When do my 12 weeks of FMLA leave "renew?"

Question:

My family and I have had a rough year health wise. My elderly mother was laid up for weeks with pneumonia in April, my son broke his leg in August, and I've just discovered I will need back surgery soon. I've already taken eight weeks of FMLA leave this year, and my doctor predicts I'll be unable to work for at least six weeks following my back surgery. I know I only get 12 weeks of FMLA leave per year. Should I schedule my surgery for January, to make sure I have my full 12 weeks available?

Answer:

Your strategy might not work. An employee's 12 weeks of leave under the federal Family and Medical Leave Act (FMLA) don't automatically renew at the beginning of the calendar year. The FMLA gives employers four options for calculating the leave year. Depending on which method your company uses, your time off might be limited for now.

For most types of leave, the FMLA gives employees the right to take up to 12 weeks of unpaid time off in a 12-month period. (The FMLA also entitles employees to take up to 26 weeks of time off to care for a family member who was injured in military service, but it doesn't sound like this applies in your situation.) There are four ways an employer may calculate the 12-month period. How much leave you have available to use will depend on which of the following methods your employer uses:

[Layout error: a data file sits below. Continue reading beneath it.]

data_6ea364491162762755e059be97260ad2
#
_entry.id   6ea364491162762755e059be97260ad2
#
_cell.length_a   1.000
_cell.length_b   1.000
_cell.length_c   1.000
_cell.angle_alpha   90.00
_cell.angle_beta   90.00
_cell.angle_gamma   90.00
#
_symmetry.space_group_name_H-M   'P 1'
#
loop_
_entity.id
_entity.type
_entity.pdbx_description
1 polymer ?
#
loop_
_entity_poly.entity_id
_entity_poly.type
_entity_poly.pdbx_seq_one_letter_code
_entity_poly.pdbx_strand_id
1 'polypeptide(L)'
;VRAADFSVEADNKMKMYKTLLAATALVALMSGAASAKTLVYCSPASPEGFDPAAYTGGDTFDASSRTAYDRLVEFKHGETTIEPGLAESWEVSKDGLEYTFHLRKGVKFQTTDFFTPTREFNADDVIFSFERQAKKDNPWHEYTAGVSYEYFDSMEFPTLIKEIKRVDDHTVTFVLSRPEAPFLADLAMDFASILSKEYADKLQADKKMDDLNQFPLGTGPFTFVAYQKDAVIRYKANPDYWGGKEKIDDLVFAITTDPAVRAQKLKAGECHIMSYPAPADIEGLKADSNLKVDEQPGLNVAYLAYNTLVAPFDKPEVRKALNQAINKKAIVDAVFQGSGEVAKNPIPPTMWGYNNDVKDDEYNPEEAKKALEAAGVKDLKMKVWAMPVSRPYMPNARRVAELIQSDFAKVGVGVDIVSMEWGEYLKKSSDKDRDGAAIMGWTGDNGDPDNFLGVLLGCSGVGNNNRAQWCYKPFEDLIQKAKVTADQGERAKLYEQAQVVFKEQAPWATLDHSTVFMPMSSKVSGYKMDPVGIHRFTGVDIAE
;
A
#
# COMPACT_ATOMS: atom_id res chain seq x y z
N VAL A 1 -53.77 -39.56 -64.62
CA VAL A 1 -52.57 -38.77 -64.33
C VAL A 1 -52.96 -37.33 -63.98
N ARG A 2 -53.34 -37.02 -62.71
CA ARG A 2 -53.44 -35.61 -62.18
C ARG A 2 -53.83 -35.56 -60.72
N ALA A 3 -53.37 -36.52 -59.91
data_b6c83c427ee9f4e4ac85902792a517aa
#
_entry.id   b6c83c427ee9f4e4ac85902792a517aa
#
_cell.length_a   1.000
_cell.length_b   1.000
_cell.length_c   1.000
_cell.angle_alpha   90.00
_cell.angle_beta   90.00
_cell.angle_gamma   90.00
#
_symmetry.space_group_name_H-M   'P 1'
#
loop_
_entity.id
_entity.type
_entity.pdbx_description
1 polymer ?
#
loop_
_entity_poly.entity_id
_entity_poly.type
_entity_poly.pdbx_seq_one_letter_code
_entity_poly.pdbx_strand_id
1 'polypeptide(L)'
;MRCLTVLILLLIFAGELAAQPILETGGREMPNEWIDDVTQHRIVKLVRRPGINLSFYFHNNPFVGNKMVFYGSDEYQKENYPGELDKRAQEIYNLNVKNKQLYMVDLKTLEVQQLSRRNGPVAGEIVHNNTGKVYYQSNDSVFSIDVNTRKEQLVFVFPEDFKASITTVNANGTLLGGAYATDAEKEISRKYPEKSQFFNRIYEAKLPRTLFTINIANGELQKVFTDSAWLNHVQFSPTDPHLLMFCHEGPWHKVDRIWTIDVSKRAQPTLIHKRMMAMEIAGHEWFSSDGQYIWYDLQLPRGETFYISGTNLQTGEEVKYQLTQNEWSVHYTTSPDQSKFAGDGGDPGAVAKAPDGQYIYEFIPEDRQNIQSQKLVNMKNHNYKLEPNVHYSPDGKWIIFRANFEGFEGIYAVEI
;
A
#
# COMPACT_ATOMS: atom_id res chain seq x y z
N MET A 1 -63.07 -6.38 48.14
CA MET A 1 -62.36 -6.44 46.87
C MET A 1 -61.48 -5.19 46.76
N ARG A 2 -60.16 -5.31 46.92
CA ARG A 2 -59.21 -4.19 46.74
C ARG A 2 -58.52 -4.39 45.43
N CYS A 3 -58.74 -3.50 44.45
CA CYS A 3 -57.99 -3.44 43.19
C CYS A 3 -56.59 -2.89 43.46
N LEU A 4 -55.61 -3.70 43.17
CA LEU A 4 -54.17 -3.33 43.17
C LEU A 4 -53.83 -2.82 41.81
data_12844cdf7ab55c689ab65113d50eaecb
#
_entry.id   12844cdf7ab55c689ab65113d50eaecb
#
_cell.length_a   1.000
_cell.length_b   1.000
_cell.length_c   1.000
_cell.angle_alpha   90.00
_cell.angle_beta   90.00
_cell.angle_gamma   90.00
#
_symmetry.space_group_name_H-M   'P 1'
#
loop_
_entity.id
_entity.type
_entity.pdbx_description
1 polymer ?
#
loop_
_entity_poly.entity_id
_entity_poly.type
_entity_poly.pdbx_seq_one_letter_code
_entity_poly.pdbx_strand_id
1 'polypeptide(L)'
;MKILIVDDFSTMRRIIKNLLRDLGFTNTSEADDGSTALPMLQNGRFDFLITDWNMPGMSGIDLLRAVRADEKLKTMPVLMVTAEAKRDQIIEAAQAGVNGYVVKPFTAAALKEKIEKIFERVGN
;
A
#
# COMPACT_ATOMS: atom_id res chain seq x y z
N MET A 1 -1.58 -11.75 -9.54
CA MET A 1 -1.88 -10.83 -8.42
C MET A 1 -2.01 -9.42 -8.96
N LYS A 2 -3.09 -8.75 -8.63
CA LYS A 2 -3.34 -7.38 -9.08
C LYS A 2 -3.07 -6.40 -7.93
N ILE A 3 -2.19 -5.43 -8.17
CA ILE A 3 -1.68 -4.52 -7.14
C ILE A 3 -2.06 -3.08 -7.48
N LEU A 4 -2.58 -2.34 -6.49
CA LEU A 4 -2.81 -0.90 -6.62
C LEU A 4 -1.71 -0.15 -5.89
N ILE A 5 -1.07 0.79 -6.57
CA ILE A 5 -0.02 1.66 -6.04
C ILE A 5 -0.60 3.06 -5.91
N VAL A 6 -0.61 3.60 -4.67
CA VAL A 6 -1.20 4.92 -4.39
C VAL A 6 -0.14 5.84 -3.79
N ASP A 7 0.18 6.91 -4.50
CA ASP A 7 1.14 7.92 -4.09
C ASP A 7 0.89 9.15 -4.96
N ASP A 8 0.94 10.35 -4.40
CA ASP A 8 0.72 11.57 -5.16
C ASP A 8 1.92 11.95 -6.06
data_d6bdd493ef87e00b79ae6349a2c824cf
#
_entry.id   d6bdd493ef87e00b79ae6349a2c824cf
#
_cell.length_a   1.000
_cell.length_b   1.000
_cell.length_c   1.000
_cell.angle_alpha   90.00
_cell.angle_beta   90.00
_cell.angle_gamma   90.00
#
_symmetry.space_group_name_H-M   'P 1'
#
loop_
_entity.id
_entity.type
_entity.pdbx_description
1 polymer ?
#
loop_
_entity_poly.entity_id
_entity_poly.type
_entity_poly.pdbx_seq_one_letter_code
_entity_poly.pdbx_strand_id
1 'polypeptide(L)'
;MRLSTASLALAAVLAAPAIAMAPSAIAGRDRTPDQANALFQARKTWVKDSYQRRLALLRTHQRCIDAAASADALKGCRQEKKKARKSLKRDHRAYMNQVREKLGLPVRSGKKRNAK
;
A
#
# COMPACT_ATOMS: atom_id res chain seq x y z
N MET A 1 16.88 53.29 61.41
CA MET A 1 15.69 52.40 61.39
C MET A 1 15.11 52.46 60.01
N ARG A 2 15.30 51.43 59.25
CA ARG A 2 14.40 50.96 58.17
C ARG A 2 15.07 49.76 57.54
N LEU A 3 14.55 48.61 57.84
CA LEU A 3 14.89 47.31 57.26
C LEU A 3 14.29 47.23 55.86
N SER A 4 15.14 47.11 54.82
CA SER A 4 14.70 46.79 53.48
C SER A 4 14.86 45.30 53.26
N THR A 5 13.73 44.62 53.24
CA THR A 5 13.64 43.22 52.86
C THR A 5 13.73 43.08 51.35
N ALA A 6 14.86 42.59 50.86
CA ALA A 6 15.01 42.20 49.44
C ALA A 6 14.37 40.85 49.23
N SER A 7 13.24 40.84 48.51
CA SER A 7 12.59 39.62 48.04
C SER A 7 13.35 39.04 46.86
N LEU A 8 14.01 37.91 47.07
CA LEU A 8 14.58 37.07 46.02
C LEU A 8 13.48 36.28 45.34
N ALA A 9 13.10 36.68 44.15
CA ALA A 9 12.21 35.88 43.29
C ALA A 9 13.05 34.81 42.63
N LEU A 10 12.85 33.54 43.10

• The employer may use the calendar year, which would mean that your 12-week entitlement would renew on January 1, as you imagined.
  • The employer may use another fixed 12-month period, such as the company's fiscal year or the 12 months that begin with the anniversary of the employee's hire date. Under this system, your right to leave will depend on what date the employer uses.
  • The employer may use a 12-month period that starts on the first day an employee takes FMLA leave. In this situation, you will only have five weeks of leave left to use until the anniversary of the first date you took FMLA leave, in April. On that date, your 12-week entitlement will renew.
  • The employer may use a 12-month period that looks back from the date your leave starts. When you take leave for your surgery, your employer would look at the 12 months immediately prior to that date and calculate how much leave you have already used. Whatever is left will be available to you. Under this system, your available leave would also be limited.

Savvy employers tend to use the last method, looking backwards. It's the only method that doesn't create the potential for an employee to take more than 12 weeks of leave at once.

Your employer must choose a leave-year calculation method and use it consistently for everyone. And, your employer should notify employees of the chosen method in its written FMLA policy. If an employer doesn't announce its calculation method, employees are free to use whichever of the four methods is most favorable to them, no matter what the employer wants.

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